Localizing transcripts to single cells suggests an important role of uncultured deltaproteobacteria in the termite gut hydrogen economy

Publication Year
2013
Abstract
Identifying microbes responsible for particular environmental functions is challenging, given that most environments contain an uncultivated microbial diversity. Here we combined approaches to identify bacteria expressing genes relevant to catabolite flow and to locate these genes within their environment, in this case the gut of a "lower," wood-feeding termite. First, environmental transcriptomics revealed that 2 of the 23 formate dehydrogenase (FDH) genes known in the system accounted for slightly more than one-half of environmental transcripts. FDH is an essential enzyme of H2 metabolism that is ultimately important for the assimilation of lignocellulose-derived energy by the insect. Second, single-cell PCR analysis revealed that two different bacterial types expressed these two transcripts. The most commonly transcribed FDH in situ is encoded by a previously unappreciated deltaproteobacterium, whereas the other FDH is spirochetal. Third, PCR analysis of fractionated gut contents demonstrated that these bacteria reside in different spatial niches; the spirochete is free-swimming, whereas the deltaproteobacterium associates with particulates. Fourth, the deltaproteobacteria expressing FDH were localized to protozoa via hybridization chain reaction-FISH, an approach for multiplexed, spatial mapping of mRNA and rRNA targets. These results underscore the importance of making direct vs. inference-based gene-species associations, and have implications in higher termites, the most successful termite lineage, in which protozoa have been lost from the gut community. Contrary to expectations, in higher termites, FDH genes related to those from the protozoan symbiont dominate, whereas most others were absent, suggesting that a successful gene variant can persist and flourish after a gut perturbation alters a major environmental niche.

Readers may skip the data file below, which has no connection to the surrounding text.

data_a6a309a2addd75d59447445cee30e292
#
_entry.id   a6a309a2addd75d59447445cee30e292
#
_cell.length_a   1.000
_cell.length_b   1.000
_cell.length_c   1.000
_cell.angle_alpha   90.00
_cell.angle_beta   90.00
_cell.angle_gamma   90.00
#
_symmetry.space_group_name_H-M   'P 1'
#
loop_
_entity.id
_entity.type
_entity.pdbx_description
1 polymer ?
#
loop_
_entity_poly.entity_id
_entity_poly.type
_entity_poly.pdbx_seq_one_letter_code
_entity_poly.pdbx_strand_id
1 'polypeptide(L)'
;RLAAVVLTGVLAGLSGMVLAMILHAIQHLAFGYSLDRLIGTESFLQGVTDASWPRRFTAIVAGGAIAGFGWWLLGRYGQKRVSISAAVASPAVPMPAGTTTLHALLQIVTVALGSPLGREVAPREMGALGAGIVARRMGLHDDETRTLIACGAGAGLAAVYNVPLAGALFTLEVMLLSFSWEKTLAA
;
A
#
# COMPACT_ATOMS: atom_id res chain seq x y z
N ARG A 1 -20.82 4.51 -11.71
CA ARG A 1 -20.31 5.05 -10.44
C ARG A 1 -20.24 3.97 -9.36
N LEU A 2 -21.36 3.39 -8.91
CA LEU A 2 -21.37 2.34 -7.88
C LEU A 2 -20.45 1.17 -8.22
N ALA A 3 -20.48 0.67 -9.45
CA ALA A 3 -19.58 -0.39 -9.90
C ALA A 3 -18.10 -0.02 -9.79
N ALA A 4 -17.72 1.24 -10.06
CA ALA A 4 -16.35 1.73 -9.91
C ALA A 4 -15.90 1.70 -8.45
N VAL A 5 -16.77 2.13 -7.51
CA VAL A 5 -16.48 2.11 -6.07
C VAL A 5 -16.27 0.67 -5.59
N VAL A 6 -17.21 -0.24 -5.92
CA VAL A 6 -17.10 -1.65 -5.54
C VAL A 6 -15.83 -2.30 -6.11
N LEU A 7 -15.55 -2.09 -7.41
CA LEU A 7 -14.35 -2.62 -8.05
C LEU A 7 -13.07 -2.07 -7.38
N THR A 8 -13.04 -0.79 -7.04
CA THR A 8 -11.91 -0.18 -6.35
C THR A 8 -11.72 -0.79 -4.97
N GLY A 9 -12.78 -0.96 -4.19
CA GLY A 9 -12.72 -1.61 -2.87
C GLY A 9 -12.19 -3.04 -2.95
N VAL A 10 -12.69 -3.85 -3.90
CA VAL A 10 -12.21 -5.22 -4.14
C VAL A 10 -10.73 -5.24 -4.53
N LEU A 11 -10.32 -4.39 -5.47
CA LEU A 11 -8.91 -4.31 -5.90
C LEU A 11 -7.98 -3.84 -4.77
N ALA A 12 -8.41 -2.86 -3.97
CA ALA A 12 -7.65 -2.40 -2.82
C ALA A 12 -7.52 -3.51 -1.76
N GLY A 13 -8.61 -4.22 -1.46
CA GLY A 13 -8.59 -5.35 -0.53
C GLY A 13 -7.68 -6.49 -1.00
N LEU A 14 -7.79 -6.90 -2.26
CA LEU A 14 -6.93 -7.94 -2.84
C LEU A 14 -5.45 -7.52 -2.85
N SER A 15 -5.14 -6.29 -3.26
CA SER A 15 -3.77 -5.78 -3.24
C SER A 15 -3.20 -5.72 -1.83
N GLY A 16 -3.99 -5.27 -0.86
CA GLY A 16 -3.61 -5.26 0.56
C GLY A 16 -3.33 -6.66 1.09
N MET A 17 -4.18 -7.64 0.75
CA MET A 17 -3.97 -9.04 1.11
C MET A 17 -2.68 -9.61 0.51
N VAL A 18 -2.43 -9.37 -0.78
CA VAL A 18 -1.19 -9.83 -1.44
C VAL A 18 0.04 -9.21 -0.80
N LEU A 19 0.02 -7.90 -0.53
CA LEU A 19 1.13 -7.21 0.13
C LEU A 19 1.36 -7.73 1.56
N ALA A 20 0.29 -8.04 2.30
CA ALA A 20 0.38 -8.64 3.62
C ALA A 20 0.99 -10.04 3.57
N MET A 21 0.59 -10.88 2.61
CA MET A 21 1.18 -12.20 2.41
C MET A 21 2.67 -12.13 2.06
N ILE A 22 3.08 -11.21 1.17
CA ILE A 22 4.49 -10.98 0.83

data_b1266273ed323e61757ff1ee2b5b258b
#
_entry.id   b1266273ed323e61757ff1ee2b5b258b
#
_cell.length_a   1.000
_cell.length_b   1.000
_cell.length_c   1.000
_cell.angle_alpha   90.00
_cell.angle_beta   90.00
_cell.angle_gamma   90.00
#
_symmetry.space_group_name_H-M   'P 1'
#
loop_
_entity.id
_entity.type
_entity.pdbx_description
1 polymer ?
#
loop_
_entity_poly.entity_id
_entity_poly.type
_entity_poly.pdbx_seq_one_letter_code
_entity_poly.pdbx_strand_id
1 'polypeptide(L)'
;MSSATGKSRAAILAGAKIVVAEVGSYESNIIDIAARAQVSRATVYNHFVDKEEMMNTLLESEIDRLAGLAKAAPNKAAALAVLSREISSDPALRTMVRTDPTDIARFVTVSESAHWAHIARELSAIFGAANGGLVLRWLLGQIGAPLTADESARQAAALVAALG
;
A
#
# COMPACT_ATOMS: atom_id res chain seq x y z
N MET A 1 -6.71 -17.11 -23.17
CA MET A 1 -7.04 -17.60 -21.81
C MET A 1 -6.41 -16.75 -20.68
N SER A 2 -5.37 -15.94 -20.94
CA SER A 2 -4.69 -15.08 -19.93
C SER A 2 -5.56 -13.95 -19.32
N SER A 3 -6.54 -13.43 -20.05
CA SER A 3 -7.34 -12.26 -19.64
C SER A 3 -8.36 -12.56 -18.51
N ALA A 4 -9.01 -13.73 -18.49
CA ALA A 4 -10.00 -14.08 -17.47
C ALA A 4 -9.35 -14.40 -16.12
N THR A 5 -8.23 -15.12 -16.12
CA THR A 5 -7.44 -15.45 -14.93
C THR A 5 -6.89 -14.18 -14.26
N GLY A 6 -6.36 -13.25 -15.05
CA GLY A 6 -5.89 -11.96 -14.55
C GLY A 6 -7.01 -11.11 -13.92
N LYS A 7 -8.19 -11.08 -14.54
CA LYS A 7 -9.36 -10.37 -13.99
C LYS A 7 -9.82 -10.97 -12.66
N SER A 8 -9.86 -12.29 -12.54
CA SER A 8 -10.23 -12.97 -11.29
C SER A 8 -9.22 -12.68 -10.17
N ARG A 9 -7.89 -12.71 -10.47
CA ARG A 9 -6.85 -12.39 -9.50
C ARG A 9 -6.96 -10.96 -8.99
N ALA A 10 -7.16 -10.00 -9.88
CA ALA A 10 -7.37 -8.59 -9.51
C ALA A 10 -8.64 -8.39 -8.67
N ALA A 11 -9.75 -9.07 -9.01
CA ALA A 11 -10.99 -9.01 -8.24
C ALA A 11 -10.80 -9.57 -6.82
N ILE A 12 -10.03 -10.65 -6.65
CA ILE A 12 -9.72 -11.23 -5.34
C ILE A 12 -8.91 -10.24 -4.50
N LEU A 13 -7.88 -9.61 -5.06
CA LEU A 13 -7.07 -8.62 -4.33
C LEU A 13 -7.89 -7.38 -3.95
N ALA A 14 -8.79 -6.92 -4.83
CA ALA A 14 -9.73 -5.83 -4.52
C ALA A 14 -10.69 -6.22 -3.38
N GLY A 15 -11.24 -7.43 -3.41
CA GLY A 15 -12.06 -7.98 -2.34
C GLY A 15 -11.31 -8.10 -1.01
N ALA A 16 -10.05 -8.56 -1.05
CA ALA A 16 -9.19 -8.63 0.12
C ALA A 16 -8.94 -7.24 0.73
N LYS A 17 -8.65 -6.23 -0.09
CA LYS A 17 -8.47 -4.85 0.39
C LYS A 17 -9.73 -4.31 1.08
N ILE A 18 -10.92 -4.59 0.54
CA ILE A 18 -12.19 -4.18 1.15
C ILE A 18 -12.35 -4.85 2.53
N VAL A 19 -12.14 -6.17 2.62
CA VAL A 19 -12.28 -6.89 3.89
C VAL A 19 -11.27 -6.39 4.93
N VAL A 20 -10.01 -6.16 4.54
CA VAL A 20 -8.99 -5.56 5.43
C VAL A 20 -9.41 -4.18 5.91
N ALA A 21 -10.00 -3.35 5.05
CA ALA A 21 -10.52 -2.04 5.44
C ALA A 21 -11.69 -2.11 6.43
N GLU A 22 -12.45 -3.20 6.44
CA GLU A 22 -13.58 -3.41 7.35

Journal
Proceedings of the National Academy of Sciences of the United States of America
Volume
110
Pages
16163-16168